So, here’s a fun (if a little grim) viral advertising site. You are patient zero carrying an unknown new strain of smallpox virus, and you’re feeling feverish. Enter in your home address and see what happens.

That’s the start of an “end of society” simulator set up to promote Tom Clancy’s latest disaster-porn project, Tom Clancy’s Division: Collapse. Now, I shouldn’t get all high-and-mighty, because I have to admit to a certain weakness for disaster porn, and the threat of epidemics lurks in the back of one’s mind, and the simulator is interesting as far as it goes.

However, I have to call bullfeathers in certain respects, because the choices it offers you are basically useless. No matter what choice you make, civilization collapses in chaos and blackout in roughly 27 days. The options that you have to change the future are limited. There’s no “I stay away from congested areas because I’m not a dimwit” choice isn’t among them. And if you put in an address that doesn’t meet some sort of criteria powered by Google Maps, the simulator won’t play.

Try it: enter a street address from Nome, Alaska. Or Dease Lake, British Columbia. Or Iqaluit, Nunavut. The simulator just won’t start. What’s more interesting is if you choose some out-of-the-way place that passes the site’s muster, which doesn’t have a hospital right nearby. Then, instead of “Oh! You suddenly feel feverish! Which hospital do you go to?”, the simulator goes “You feel intense pain and pass out, and the paramedics haul you to (significantly more populated urban center).”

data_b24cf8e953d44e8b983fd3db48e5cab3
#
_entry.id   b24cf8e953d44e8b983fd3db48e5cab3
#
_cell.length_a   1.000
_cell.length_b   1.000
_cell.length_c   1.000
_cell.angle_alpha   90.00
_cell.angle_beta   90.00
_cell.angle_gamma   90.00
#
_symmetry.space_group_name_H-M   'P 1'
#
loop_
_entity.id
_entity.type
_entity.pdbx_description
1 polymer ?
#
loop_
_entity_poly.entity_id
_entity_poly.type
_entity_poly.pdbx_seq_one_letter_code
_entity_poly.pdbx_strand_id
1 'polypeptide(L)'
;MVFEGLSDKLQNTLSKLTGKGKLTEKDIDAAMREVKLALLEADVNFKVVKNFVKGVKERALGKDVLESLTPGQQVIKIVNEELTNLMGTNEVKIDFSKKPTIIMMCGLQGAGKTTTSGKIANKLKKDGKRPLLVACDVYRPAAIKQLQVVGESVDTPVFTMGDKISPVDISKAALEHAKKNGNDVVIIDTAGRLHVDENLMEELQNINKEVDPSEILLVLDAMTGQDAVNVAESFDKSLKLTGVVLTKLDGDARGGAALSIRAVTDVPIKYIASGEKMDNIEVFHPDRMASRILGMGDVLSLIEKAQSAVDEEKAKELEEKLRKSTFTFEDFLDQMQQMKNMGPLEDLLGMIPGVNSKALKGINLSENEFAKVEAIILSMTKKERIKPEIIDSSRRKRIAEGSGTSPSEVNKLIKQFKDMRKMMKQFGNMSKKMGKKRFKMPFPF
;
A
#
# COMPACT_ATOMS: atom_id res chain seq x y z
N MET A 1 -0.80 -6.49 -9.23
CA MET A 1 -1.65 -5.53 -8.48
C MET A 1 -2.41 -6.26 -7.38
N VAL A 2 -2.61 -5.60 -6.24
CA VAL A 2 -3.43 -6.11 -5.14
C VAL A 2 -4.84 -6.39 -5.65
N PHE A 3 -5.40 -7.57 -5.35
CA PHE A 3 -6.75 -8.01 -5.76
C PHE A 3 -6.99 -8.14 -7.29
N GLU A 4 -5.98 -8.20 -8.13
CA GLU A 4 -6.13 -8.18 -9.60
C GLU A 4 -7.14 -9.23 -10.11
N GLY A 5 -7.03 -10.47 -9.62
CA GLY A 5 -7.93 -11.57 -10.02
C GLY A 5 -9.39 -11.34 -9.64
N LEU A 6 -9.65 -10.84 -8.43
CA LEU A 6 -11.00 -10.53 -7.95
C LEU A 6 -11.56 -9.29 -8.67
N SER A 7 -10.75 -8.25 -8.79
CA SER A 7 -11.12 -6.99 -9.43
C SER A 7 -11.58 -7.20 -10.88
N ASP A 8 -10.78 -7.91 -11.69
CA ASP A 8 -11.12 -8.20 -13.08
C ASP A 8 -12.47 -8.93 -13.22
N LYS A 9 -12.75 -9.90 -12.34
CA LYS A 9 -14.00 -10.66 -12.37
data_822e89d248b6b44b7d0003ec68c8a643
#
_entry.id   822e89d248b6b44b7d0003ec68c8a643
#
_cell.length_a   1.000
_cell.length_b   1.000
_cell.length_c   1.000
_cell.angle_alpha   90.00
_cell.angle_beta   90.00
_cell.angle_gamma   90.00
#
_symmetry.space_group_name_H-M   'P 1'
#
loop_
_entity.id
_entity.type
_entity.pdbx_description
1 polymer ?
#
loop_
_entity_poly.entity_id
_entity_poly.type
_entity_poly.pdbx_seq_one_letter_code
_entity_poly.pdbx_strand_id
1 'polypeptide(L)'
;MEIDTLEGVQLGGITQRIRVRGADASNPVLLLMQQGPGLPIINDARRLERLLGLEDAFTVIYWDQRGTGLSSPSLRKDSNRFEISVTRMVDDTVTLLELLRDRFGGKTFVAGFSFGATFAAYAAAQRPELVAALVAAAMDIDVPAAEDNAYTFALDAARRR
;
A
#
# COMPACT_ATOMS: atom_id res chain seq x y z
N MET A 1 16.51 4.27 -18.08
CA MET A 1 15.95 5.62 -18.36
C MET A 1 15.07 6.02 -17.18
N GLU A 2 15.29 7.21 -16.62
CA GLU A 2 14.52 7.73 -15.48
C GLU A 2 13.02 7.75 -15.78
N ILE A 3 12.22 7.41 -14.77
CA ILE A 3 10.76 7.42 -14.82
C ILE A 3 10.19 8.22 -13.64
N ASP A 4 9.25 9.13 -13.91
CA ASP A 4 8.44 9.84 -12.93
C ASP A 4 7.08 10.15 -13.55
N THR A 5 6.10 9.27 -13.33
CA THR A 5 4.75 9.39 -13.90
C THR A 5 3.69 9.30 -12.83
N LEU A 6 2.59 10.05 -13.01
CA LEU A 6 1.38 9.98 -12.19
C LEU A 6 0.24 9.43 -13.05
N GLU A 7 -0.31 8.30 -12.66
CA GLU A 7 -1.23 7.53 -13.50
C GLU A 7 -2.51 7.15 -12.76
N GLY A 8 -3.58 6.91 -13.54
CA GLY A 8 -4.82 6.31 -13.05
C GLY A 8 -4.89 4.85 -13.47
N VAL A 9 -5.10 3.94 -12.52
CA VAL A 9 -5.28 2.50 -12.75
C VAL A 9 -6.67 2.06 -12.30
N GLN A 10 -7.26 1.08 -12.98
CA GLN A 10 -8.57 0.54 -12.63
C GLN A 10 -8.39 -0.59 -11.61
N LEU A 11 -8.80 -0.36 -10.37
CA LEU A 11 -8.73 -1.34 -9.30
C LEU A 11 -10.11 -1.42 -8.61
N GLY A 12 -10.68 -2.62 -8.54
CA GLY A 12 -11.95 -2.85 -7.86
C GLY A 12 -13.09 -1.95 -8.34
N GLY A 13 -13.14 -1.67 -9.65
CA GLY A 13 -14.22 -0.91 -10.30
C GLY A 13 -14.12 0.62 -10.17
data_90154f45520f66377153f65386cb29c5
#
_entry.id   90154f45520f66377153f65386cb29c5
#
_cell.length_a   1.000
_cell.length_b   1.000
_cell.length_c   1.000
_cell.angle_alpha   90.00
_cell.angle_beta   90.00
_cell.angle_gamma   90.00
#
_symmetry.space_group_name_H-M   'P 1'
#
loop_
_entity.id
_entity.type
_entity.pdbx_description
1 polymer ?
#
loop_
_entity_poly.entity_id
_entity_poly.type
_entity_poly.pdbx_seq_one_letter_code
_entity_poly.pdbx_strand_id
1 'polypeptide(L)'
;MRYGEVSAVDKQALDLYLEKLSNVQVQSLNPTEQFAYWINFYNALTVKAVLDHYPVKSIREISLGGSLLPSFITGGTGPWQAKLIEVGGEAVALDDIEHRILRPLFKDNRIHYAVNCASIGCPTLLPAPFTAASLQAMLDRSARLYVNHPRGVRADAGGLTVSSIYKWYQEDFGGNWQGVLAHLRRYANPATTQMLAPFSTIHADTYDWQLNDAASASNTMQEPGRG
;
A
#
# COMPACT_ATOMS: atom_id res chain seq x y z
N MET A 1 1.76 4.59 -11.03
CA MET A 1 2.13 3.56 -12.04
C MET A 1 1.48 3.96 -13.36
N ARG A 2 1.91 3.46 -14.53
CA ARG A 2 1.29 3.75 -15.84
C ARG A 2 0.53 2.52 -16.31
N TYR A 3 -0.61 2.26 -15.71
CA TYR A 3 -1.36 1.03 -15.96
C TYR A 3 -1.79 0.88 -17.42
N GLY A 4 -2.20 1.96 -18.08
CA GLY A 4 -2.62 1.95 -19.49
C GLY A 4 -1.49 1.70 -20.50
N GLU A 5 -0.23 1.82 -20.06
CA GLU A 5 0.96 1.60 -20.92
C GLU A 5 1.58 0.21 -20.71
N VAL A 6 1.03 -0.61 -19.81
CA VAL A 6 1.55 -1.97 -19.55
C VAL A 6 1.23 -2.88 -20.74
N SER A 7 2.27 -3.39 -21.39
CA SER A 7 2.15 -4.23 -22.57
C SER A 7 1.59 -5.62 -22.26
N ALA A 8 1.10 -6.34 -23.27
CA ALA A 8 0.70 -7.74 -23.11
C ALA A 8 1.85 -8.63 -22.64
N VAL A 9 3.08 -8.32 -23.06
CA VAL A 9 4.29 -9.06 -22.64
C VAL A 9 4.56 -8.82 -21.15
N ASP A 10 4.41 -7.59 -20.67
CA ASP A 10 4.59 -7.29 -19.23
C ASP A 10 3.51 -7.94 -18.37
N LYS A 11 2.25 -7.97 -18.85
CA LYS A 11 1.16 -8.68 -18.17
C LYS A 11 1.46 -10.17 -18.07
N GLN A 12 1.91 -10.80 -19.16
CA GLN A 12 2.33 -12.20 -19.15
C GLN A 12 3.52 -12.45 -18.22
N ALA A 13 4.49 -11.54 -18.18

As you happen to be a Typhoid Mary, you end up released from hospital and are able to go off to infect a pharmacy while trying to get a “flu shot” and then you’re encouraged to board a plane. This is when the death toll kicks into high gear, as the simulator makes the point that our interconnected world is pure gold to the aspiring apocalyptic virus. Again, however the, “I stay indoors and refrain from contacting anybody because (again) I am not a dimwit” option isn’t available, but I did get a chuckle when I tried to infect myself in Fort Nelson, BC, got hauled off to Edmonton, Alberta, and then decided to high-tail it to Fort McMurray.

By about day ten, I’d managed to keep my infectious-death-count down to a couple thousand, but the simulator made an odd split-second jump upping the death count from three thousand to three million. Bzzt! I’m sorry, guys! I’m calling broken simulator, here. I found a way to get around your predetermined outcome, and you decided not to let me have my fun.

As viral campaigns go, this has its points, but very little thought appears to have gone into this simulator other than to provide the “Oh, how horrible!” outcome every single time. So much for using the “real world” here. Nice job, guys, leading your users along by the nose.

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